What is Barre?

Kay S.

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What is barre?

We’ve all admired the long, lean physiques, grace and stamina of the ballet dancer, so it’s no surprise that their exercise regime, called barre work, has become a mainstay of the American fitness world and is spreading rapidly throughout the world.

What can I expect of a barre class?

Most Barre classes follow the same basic format – a mat-based warm up full of bodyweight exercises, some arm work and then continuing at the bar with a lower body workout that focuses on the thighs and glutes, then core moves or a final mat session.

Some classes use light hand weights or resistance bands, and when doing lower body work some teachers give students a soft exercise ball to help engage their leg muscles fully. Some classes insist on barefoot work, others recommend socks with grip soles.

The most popular styles of barre include: Pure Barre, Barre3, Bar Method and Xtend Barre, each of which have their own specialisms.

Why is barre different?

The key difference between barre classes and other forms of strength training is the scope and scale of the movements. Most fitness classes offer broad compound movements such as squats and lunges, but during barre students perform tiny movements called isometrics that charge up the muscle and encourage it to become supple and elastic without the risk of muscle damage or tearing that occurs in more wide-ranging movements. Some barre classes also include aerobic movements to increase the heart rate, although these tend to be a minor component of each session.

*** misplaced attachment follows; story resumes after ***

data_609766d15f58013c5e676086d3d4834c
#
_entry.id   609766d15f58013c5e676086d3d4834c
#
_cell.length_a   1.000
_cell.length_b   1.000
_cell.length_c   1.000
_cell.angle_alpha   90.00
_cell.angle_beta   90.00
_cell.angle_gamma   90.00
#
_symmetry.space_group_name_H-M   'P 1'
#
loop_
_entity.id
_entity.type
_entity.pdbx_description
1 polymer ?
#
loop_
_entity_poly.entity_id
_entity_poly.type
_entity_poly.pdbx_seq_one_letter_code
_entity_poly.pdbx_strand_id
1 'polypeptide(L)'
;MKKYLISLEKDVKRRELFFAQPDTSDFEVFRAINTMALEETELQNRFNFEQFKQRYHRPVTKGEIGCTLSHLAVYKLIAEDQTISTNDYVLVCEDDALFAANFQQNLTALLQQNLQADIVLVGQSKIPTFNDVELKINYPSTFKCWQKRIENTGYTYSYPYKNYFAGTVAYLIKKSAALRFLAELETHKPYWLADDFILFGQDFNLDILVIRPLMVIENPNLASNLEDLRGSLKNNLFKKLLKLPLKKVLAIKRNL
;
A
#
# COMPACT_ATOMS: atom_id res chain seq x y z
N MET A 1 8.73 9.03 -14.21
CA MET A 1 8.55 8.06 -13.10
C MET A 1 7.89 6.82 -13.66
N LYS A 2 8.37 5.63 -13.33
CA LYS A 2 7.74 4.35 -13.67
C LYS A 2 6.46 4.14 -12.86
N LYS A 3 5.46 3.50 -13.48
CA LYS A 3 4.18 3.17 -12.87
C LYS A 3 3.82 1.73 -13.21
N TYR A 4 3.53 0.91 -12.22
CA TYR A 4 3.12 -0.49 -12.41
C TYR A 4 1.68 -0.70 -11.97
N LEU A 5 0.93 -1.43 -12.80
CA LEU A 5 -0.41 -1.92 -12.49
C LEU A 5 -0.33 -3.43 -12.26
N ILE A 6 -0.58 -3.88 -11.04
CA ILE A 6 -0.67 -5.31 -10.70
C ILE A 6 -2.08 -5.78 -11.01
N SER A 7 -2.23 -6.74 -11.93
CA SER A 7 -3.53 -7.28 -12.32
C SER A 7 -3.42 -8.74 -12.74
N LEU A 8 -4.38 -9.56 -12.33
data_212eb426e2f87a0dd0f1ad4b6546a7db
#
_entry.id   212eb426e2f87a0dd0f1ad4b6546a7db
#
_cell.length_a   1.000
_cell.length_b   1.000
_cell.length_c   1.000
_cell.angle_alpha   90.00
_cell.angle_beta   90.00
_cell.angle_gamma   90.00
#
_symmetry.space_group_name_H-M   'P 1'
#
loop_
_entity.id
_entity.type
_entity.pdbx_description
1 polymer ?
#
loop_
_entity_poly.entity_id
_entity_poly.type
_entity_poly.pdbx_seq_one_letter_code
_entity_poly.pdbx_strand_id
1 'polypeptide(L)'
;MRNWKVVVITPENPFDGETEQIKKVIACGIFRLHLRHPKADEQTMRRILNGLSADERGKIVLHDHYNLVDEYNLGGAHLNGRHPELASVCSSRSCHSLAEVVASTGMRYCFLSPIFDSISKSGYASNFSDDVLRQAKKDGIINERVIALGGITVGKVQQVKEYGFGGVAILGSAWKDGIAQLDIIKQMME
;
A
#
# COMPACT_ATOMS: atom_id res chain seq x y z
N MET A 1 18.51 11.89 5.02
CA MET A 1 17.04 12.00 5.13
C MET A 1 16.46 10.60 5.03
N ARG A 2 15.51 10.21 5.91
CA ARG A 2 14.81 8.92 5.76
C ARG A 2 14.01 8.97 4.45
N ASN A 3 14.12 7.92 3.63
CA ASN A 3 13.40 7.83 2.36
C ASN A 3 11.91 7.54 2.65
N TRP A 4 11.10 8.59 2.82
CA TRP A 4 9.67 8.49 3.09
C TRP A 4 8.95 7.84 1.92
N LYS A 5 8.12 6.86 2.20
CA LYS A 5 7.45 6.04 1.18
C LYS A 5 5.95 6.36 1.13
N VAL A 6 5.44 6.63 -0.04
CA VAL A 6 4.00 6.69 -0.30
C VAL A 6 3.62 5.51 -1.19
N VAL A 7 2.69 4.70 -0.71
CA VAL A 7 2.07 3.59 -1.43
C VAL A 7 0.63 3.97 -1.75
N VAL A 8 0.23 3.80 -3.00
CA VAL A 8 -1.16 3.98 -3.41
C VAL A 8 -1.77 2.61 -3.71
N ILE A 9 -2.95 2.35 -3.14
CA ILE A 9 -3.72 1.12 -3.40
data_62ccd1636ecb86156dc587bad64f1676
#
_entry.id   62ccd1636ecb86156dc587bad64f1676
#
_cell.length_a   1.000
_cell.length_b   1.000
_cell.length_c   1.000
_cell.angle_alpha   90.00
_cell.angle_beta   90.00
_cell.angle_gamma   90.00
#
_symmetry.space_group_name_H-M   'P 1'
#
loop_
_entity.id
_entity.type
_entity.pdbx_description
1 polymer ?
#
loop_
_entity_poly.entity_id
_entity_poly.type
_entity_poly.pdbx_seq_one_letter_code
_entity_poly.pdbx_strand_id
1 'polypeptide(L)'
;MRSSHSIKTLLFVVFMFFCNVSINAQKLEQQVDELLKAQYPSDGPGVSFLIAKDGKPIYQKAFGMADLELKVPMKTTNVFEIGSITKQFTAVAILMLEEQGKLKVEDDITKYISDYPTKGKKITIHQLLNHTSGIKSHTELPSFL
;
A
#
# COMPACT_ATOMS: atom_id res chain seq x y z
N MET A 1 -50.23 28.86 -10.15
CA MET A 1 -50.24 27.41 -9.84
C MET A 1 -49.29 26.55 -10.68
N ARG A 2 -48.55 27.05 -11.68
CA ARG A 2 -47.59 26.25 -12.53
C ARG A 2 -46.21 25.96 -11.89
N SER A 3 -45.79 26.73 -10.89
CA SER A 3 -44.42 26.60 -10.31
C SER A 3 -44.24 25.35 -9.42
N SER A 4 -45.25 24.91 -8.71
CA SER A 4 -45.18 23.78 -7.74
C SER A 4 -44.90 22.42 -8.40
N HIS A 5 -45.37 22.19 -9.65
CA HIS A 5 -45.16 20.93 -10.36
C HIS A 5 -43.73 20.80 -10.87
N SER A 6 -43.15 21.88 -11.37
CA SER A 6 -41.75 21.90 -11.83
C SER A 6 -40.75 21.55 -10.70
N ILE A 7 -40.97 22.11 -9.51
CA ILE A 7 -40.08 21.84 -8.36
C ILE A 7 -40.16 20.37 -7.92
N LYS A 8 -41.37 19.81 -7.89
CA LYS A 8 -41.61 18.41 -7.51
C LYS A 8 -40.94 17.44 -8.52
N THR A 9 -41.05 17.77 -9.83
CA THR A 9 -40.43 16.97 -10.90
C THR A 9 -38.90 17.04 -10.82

The benefits of barre

• Isometrics tense a muscle without changing its length, which is the opposite of most strength training which stretches the muscle and then shortens it. So this is a great way to maintain or build core muscle strength.

• These tiny movements also increase endurance because the body doesn’t tired so rapidly, giving the barre student a better chance to train for longer without injury.

• Most barre exercises involve two or three movements such as holding the body in a certain position, pulsing a muscle and extending a limb – this multiple muscle workout doesn’t just benefit the body by building its strength but also improve mind-body connection.

• Weight loss is a strong possibility – because while barre doesn’t claim to be a weight loss method, many students find they have substantial weight loss when taking up barre alongside improving their diet.

How soon can I expect to see results?

It can take anything from three weeks to three months to see the benefits of barre work, and what many students report is not just a sense of being leaner and stronger with a better posture, but they also say they feel their body is more youthful and powerful.

Who can do barre?

Pretty well everybody. Although students of barre are predominantly female, some men do take the classes too. Older people and pregnant women can both take up barre, and in fact some barre teachers say it’s great for pregnancy as it can help with stability and balance as women come to terms with their growing baby.

The Athleisure Movement


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